C++ coroutines do support allocators [1], so it is not a huge issue, but it does complicate the design further.

[1] the compiler is also allowed to elide the allocation, but a) it is not clear how this is different from the normal allocation elision allowance that compilers already had, and b) it is a fragile optimization.


Does that mean that every nested coroutine (async call) needs another heap allocation, or just the top level one?

What do you mean nested call? As a first approximation, you need an heap allocation for each coroutine function instance for its activation frame. Every time a coroutine instance is suspended, the previously allocated frame is reused. If you instantiate a coroutine from another coroutine, then yes you need to heap allocate again, unless the compiler can somehow merge the activation frames or you have a dedicated allocator.

Is that a given, though? Rust's generators are decent prior art - they generate a state machine that would only require heap allocation if the size of the state machine becomes unbounded (for example, a recursive generator). Otherwise the generator is perfectly capable of being stack allocated in its entirety. This turns out to be sufficient for a large amount of programs, with a sufficient workaround for the ones where you can't (box the generator, making the allocation explicit).

oh, yes, in rust coroutines do not normally allocate as far as I understand. This is not the case in C++ unfortunately. This was extremely contentious to say the least, but all alternative designs were either very unsafe or were presented very late, so the committee has preferred to go with something working now instead of something perfect in an indeterminate future.

There are already proposals to improve on the design, but we will have to see if they work out.


Great article, thanks for sharing!

You are meant to use a library like cppcoro https://github.com/lewissbaker/cppcoro rather than building all this on your own.

But for folks working on gamedev libs, high-performance async, etc would probably prefer making their own task/promise-type for hand-crafted customization.


What exactly do you find complex? I see that it is just a blob of C++ that is difficult to read at a first glance, but if you get past that, it is actually super simple.

I hope C++ at some point gets another frontend in terms of syntax. Languages should probably be specified in terms of abstract syntax instead of being stuck with a bad frontend like C++.

I've used C++ coroutines (with io_uring). They are really useful in this case and allows one to write code like one would with the simple blocking API. And from what I've read they are better than Rusts coroutines for this use case (and for the yield use case they aren't good).

It adds an additional foot-gun w.r.t. to e.g. by-reference parameters to functions and their lifetime. The function parameter might not be alive anymore after a "co_await" and it doesn't require any capture (like lambda) or has any hint about this being the case.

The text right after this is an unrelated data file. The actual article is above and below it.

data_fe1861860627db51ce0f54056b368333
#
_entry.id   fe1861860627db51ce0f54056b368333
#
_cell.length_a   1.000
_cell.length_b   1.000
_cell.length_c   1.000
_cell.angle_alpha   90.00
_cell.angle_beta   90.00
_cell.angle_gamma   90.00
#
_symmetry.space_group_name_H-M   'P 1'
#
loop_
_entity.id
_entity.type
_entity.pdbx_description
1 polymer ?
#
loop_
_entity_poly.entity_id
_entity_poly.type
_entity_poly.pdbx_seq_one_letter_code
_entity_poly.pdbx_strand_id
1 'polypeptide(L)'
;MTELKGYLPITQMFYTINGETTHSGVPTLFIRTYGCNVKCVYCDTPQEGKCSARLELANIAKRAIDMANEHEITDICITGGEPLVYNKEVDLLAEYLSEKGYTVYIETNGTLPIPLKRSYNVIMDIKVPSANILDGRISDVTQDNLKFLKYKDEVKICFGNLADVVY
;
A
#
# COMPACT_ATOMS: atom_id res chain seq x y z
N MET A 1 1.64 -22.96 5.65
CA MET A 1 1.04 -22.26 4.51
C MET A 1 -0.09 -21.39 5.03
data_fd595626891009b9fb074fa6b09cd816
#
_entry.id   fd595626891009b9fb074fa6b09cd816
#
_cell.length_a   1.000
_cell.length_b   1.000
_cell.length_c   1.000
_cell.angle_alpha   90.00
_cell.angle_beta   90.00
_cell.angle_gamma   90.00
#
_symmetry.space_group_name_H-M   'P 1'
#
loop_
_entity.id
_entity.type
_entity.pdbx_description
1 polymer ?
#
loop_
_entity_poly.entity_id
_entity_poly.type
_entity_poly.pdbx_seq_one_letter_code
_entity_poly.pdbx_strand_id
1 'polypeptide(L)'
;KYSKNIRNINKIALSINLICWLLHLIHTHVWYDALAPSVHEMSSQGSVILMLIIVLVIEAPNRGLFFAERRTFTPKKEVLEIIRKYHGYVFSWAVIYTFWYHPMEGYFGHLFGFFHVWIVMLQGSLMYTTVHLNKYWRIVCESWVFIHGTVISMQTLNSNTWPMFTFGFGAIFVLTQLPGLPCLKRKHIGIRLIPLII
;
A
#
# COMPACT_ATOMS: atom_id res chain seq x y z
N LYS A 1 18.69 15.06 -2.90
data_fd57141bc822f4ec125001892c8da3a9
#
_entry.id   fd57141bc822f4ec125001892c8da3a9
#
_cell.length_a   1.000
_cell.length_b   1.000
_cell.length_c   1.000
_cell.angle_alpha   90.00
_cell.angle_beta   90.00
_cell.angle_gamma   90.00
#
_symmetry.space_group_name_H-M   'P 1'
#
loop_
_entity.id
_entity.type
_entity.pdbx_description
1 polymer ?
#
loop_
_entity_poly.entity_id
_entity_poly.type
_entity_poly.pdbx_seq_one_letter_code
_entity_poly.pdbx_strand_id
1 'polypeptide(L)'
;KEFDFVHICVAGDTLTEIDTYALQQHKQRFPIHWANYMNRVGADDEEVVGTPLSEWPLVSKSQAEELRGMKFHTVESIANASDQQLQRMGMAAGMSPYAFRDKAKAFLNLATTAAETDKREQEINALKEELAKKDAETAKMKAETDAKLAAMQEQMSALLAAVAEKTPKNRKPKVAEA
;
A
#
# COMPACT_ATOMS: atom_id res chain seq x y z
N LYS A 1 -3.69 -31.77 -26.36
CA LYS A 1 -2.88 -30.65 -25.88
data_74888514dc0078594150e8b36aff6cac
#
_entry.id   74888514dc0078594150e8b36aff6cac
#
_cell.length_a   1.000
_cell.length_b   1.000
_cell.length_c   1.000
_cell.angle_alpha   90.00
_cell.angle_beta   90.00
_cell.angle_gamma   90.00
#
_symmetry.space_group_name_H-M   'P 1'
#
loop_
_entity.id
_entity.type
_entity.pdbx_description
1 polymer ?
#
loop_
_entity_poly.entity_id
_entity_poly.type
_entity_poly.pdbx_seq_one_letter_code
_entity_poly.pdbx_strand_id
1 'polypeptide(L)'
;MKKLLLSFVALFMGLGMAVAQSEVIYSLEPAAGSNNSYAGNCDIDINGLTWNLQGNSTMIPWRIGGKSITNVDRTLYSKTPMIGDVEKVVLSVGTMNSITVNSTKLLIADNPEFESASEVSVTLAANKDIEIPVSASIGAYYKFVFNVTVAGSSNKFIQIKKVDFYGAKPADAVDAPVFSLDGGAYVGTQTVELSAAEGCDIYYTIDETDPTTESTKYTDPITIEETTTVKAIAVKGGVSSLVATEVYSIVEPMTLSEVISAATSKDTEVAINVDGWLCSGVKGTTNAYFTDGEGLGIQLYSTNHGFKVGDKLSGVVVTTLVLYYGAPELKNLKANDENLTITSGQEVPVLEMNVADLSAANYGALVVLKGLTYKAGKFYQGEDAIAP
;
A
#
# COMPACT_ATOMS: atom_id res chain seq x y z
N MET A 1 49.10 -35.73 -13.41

Then, the tooling isn't there yet (other than the missing standard library). Gdb doesn't show correct lines and can't print local variables when in coroutines. If there is a deadlock one can't see the suspended coroutine (and its call stack) holding the lock, etc.. Back to printf debugging...


> And from what I've read they are better than Rusts coroutines for this use case

Reference please? In what sense are they better, and what makes them better?


Rust's Futures don't have asynchronous destructors (I don't know if coroutines do).

When a Future is aborted early, it's destroyed immediately with no remorse. This means it can't simply offer its own buffers to the kernel, because the kernel could write back after the Future has been freed.

An API contract that includes "just be careful not to do the stupid thing" is not good enough by Rust's standards, so the only way to guarantee safety would be to have Future's destructor wait synchronously until the I/O operation is cancelled on the kernel side, but that's inelegant in an async context.


Isn't Future lifetime must be tied to I/O operation, so Future will not outlive I/O operation? Can you post an example, please?

C++ coroutines for async functions (returning std::task) seem to have completion semantics (are not randomly interruptible). See eg the APIs in cppcoro.

However that is not a general property of c++ coroutines. The generator style coroutines also seem randomly cancellable


Seems like once again we are stuck with an overly complex and un-ergonomic design that is going to burden every single C++ programmer for a decade, until someone gets fed up and fixes it. Just like chrono, just like random, just like std::string, all of std::algorithm, etc. God damn it.

You have hope that someone is going to fix it? You're an optimistic soul :)

> C++20 coroutines are implemented as a nice little nugget buried underneath heaps of garbage that you have to wade through to access the nice part. Frankly, I was disappointed by the design, because other recent language changes were more tastefully done, but alas not coroutines. Further obfuscating coroutines is the fact that the C++ standard library doesn’t actually supply the heap of garbage you need to access coroutines, so you actually have to roll your own garbage and then wade through it.

Well, that sounds like more fun than a tax increase.


What I find interesting about coroutines is that they are relatively trivially achieved in hand-coded assembly using `jmp` and being careful about registers in a way that makes sense. `jmp`ing around is a pretty normal way to code in assembly. In a sophisticated environment they become a beast. It surprises me that we actually do lose something meaningful when abstracting to higher level languages.